SB 5242 - Concerning the economic development of rural counties.

Bill Summary: Allows for “opt-in” counties to remove themselves from the GMA.  Also would permit removal of GMA requirements for counties that achieve a number of different thresholds including: meets the definition of rural county, unemployment rate of at least 20% for the immediate previous 3 years, a county with a median household income 75% of the state median income.

Futurewise Position: We oppose this bill, as GMA requirements protect natural resource and economic development opportunities in rural counties.


SB 5243 - Concerning standing before the growth management hearings board.

Bill Summary: Only allows standing to appeal comprehensive plans based on land ownership in the city or county, will be directly impacted or harmed.

Futurewise Position – This is the anti-Futurewise bill, and we oppose it!


SB 5245 - Clarifying what science may be used by cities and counties to designate critical areas

Bill Summary: Provides alternative “science” to the department of ecology and commerce when deciding on critical areas. Redefines “best available science”.

Futurewise Position – We oppose this bill.  There is no such thing as “alternative science.”


SB 5259 - Encouraging the success of agriculture on agricultural land.

Bill Summary: removes the requirement that no more than 1 acre be used for accessory agricultural uses. Exempts “unnecessary” requirements as the county deems appropriate. Allows for “innovative zoning techniques” for local jurisdictions to further agricultural lands.

Futurewise Position – We oppose this bill, as it would significantly curtail efforts to protect farmland from development.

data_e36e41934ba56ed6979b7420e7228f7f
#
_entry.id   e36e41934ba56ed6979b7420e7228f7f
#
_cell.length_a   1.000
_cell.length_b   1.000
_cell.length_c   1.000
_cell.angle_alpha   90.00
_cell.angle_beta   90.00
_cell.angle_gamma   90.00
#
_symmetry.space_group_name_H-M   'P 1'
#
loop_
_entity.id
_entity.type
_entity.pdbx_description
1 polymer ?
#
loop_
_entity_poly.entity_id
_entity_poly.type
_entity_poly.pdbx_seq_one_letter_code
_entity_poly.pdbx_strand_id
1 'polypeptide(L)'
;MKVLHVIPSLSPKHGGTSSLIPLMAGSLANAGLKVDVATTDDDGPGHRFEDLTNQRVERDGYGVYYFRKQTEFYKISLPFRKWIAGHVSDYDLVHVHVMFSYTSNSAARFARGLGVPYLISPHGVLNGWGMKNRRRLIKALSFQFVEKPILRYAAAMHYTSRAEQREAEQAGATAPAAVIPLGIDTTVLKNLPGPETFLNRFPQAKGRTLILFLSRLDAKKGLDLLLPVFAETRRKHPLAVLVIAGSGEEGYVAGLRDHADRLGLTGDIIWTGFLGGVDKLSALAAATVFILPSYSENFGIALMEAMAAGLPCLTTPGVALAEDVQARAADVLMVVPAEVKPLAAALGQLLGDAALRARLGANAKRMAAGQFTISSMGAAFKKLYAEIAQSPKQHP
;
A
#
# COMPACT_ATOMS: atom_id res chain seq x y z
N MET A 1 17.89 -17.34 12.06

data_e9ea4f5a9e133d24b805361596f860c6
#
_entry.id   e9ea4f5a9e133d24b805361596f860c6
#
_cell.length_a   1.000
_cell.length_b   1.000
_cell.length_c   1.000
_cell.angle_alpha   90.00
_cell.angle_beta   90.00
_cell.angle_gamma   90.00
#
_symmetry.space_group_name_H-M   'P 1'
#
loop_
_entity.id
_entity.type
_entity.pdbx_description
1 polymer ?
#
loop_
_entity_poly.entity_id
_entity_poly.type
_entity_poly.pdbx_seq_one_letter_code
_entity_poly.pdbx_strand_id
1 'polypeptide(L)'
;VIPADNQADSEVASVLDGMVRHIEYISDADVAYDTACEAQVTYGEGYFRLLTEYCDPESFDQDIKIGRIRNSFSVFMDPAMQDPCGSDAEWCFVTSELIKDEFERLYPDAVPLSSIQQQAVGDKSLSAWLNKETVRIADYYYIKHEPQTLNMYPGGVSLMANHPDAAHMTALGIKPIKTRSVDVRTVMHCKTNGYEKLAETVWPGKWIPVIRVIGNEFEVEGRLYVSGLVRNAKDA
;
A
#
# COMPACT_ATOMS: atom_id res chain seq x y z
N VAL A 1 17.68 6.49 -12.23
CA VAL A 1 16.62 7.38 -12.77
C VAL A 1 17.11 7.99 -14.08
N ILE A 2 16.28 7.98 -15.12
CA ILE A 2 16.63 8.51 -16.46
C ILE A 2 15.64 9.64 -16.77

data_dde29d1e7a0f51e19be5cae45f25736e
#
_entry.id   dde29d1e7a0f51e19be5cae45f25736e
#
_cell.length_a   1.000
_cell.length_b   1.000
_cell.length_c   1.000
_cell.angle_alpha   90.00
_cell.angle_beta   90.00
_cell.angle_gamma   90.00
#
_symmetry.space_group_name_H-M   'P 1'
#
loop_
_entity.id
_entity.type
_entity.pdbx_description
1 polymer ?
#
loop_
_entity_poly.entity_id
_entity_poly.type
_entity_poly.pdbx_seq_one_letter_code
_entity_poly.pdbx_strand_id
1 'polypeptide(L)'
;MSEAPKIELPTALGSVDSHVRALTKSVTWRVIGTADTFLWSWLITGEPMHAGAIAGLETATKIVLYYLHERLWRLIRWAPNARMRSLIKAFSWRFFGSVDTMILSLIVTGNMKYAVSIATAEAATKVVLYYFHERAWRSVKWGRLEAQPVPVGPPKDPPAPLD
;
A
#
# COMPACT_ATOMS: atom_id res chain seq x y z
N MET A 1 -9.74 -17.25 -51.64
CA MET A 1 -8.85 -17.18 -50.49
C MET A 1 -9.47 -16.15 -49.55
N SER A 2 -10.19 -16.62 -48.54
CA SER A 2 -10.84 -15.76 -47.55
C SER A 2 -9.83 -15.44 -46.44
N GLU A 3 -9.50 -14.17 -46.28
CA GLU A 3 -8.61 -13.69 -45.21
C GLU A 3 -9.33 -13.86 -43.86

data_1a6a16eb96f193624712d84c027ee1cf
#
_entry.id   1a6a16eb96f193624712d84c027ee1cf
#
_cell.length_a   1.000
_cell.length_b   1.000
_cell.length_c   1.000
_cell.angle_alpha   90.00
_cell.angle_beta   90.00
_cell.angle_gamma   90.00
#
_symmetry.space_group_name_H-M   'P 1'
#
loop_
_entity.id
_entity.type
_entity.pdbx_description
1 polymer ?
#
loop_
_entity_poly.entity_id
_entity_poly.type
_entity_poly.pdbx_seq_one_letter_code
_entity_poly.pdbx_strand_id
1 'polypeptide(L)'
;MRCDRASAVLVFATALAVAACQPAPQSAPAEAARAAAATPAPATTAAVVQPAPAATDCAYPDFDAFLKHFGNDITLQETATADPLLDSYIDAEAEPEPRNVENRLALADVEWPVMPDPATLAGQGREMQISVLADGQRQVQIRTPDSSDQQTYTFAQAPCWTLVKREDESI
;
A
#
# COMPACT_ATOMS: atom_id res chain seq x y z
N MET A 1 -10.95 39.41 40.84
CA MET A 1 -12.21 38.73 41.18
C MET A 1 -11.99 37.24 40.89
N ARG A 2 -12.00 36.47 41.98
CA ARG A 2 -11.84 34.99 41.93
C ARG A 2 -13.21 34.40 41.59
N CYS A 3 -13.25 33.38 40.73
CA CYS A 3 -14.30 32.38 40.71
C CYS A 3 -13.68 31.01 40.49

SB 5008 – Concerning short subdivisions.

Bill Summary: Would change short subdivisions from currently 4 with an option for 9 to required 9 with an option up to 30.

Futurewise Position – We are working to provide input on this bill, as we have concerns that 30 lot short subdivisions would only make green field development easier and less costly for developers.  We are considering alternatives that would reduce the overall number of lots, but also potentially provide thresholds for the inclusion of affordable housing.


SB 5026 - Concerning the placement of planning boundaries in conjunction with parcel boundaries

Bill Summary – Requires that UGA boundaries follow parcel lines. Would allow for divided parcel to be allowed into the UGA in the next comprehensive planning update.

Futurewise Position – We oppose this bill, but we are also working to identify language that would make it comply with current GMA requirements, such as prohibiting expansions for areas that contain critical areas or farms; prohibiting areas that cannot be served with public facilities; and, prohibiting land owners from proposing amendments by purchasing adjacent properties.

Thanks for reading, and stay tuned for updates on these bills and other upcoming legislation – including potential updates on the GMA Housing Element that could better address and define affordability requirements in jurisdictions of certain sizes.